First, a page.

3:15pm PT by Suzy Evans
How Armistead Maupin's 'Tales of the City' Evolves in Netflix Return
The world has changed significantly since Mary Ann Singleton first walked up to 28 Barbary Lane in Armistead Maupin’s Tales of the City. The books, which begin in1976, have spawned a television series (in 1993, with later seasons in 1998 and 2001) to a musical adaptation and radio shows, and are beloved by fans around the world. However, when Netflix came in to update and continue the story about an LGBTQ+ community living in San Francisco, a changing world had emerged that required new characters.
“It has to be passed on. It has to represent the world today and the LGBTQ experience today,” says star Laura Linney, who returns to her role as Mary Ann Singleton for the fourth time in the revival (now streaming). The star and cast spoke to The Hollywood Reporter at the recent New York City premiere. “It’s wonderful to be given the opportunity to evolve the story, evolve the characters over many cultural shifts and changes," she adds. "LGBTQ did not exist — the phrase, the identity. The community was there, people didn’t identify in the various ways that they do now, it was not as much of a tapestry as it is now. It’s a very different world.”
This time around for the Netflix limited series, Mary Ann is returning to her former home after 25 years away for the 90th birthday of Anna Madrigal, the landlady and matriarch of Barbary Lane. Olympia Dukakis returns to her role as Anna after playing the part in all previous television iterations. Paul Gross and Barbara Garrick are also reprising their performances as Mary Ann’s ex-husband Brian and socialite Dede, respectively.
Some of the characters are returning with new actors in the roles. Murray Bartlett plays Michael “Mouse” Tolliver, Mary Ann’s former neighbor and confidante. Bartlett was a big fan of the series before joining the revival and called the experience of acting alongside Linney as Mary Ann “surreal” and “magical.” In the years since the last version premiered, Mouse has learned that he’s HIV-positive and survived the AIDS crisis in the books, and Bartlett says he’s “an amazing testament to how you can get to the other side of trauma.”
Alan Poul directed the groundbreaking series in the '90s, and he returned to helm three episodes this time around. He also serves as an executive producer along with Linney. Poul says it was important to collaborate with Maupin and the writers to create new characters for the screen that didn’t exist in previous versions or in the books.
“It was really important to us that the story carry as much relevance for today’s generation of young LGBTQ youth as well as, of course, satisfying the appetite for nostalgia of people who remember the older show and remain fans. So much thought went into how to create this younger generation,” Poul says.
One of those new fans is showrunner Lauren Morelli. The Orange Is the New Black writer had never heard of the series before coming to Netflix to write for the character of Shawna, the adoptive daughter of Mary Ann and Brian who is played by Ellen Page. Morelli says her outsider's eye helped her update and modernize the series.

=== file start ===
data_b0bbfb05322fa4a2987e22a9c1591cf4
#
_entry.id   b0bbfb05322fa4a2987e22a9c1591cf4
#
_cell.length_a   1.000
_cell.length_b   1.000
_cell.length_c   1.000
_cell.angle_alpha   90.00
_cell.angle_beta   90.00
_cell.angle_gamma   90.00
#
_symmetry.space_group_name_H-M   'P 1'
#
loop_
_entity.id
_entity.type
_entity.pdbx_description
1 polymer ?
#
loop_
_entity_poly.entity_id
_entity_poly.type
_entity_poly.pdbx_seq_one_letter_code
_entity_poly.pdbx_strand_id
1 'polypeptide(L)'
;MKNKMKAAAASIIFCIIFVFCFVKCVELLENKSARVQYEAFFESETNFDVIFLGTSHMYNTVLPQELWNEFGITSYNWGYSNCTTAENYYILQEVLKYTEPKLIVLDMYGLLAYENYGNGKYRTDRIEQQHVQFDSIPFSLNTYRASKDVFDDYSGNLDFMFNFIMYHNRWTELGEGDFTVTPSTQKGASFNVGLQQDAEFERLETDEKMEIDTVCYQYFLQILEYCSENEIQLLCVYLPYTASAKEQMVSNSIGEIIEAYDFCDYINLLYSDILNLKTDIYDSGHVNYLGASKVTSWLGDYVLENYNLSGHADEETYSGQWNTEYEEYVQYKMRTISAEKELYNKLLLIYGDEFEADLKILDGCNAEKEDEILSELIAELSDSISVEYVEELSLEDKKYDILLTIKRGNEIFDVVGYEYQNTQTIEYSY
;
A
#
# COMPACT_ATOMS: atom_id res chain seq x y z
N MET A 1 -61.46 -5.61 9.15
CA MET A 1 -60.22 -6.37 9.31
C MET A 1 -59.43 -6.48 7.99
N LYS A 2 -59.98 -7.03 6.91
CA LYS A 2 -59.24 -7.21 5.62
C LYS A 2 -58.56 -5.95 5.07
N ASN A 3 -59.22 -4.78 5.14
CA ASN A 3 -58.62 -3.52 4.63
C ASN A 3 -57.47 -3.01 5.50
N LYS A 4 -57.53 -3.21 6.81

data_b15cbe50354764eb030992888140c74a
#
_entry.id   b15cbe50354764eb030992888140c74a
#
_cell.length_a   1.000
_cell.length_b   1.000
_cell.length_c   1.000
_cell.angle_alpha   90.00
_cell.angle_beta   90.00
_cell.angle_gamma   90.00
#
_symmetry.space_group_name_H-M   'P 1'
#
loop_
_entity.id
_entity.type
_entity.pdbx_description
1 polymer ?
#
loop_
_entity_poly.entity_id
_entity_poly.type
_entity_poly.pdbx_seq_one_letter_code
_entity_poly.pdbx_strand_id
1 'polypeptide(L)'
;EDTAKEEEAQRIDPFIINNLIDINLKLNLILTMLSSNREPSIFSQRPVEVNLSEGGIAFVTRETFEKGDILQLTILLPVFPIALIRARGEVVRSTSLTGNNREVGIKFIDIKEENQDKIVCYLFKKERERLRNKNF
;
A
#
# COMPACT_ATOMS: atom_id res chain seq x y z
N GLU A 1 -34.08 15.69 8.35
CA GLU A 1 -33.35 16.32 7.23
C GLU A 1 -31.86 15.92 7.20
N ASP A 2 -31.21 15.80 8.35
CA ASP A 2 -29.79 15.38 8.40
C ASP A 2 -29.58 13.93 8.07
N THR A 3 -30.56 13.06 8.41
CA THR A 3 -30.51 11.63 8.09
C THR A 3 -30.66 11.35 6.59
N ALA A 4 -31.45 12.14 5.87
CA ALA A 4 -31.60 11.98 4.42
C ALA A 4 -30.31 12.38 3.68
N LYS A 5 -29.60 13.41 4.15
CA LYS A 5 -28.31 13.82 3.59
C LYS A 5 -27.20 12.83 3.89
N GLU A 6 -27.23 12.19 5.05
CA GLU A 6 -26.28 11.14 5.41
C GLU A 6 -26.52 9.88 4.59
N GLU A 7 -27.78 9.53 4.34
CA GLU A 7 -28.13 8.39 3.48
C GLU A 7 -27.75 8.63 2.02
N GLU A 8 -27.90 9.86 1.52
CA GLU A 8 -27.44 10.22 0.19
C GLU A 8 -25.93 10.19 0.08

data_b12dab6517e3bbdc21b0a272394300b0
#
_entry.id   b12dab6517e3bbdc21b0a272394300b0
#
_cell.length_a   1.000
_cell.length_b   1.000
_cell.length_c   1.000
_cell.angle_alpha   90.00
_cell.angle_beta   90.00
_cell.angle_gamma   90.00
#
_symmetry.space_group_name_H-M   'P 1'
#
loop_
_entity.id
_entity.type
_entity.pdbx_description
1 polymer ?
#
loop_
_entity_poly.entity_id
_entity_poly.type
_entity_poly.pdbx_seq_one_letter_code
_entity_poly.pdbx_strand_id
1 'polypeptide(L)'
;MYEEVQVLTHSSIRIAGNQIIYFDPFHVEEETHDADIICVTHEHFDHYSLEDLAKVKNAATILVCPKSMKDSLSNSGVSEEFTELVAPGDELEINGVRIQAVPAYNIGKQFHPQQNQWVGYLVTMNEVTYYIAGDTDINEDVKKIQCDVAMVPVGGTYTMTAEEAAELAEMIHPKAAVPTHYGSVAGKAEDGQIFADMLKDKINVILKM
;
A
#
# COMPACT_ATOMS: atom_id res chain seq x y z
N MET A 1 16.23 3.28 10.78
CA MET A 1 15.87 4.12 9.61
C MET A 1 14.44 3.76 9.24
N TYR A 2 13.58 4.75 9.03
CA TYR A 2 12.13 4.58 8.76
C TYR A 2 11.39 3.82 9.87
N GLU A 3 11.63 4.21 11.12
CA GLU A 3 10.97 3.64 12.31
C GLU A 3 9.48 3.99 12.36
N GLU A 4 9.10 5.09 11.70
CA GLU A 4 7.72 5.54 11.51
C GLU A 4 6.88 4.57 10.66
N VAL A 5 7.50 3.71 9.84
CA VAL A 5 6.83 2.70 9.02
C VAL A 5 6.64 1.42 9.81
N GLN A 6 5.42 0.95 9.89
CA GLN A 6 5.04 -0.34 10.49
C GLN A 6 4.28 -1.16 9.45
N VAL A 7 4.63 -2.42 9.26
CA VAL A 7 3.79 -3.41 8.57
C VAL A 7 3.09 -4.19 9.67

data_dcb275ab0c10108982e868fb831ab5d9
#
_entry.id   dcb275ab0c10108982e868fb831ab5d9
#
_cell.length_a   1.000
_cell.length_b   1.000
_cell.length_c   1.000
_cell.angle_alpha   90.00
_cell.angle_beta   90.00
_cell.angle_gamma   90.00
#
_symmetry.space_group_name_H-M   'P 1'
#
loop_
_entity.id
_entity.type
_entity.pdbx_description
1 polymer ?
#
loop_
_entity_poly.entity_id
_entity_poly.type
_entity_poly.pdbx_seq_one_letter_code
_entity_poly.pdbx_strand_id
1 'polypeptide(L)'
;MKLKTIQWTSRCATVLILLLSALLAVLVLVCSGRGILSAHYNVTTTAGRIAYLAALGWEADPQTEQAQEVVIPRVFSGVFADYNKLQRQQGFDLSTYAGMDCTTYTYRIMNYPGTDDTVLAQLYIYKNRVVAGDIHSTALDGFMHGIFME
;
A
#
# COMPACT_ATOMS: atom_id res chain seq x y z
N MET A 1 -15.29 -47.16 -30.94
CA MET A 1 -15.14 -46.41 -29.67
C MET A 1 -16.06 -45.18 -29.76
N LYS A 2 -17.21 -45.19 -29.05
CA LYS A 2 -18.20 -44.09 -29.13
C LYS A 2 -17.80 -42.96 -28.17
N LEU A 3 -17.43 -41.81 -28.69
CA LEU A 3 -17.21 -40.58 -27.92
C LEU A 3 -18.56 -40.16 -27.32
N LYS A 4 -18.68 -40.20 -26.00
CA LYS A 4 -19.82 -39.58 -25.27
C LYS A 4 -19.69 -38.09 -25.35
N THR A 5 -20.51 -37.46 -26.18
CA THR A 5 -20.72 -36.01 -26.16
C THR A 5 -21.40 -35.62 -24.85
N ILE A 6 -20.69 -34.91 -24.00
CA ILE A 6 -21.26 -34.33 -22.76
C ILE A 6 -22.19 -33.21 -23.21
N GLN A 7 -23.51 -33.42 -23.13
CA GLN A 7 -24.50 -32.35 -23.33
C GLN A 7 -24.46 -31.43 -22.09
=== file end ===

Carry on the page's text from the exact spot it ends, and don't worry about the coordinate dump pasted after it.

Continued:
“It was sort of a slow process of me understanding how paramount the show had been to the queer community, and I’m glad that I didn’t know that at the beginning because now I’m terrified and I wasn’t totally at the beginning,” says Morelli, who is married to OITNB and Handmaid's Tale star Samira Wily. “It helped me bridge the gap between old viewers and new views, to tell these stories for people who might not have a familiarity with them, but hopefully welcome them in the way we would welcome anybody to Barbary Lane.”
Morelli said Maupin was very receptive to the new characters, and that the author was on set and in the writers room to work on the new stories. The first series was criticized for lack of diversity, something the team really felt was important to address this time around. Charlie Barnett plays Ben, a new boyfriend to Mouse, and the Russian Doll star says he hopes the series can go even further in terms of representation.
“Don’t even get me started on that first season! A woman is in blackface,” says Barnett. “Armistead wrote that and I talked to him about it from a personal experience. I don’t put it past people in this universe doing something like that. I think it’s ridiculous and fucked up. But it’s so hard for me to have this kind of conversation because I’m mixed and I don’t represent a larger part of the marginalized community of black LGBTQ members. I have an upper hand. And I would like to see within even this show more representation. I’m hoping to see it come.”
Nonbinary actor Garcia plays trans male Jake, one of the younger characters along with Shawna from the books. But the character has been slightly tweaked for the screen by changing his last name to Rodriguez. Garcia said this role feels very close to their own experience.
“To see someone like Jake is maybe something I needed three years ago, so I think I'm very fortunate that I am able to do that to play that character,” says Garcia. "It was also important to represent the changing San Francisco, which has been overcome by Silicon Valley since the story began, and the city’s melting pot is crucial to the story."
May Hong plays Garcia’s girlfriend Margot Park, a new character for the Netflix series, and she said she’s glad to play a part in representing the city’s melting pot.
“It would be ridiculous to not have Asian characters in the show, especially for San Francisco. I’m so honored to be that representation,” says Hong. “The intersection of all the people that need to be seen and heard right now is a lot, and as a result of the show being worldwide, this is going to have such a huge impact.”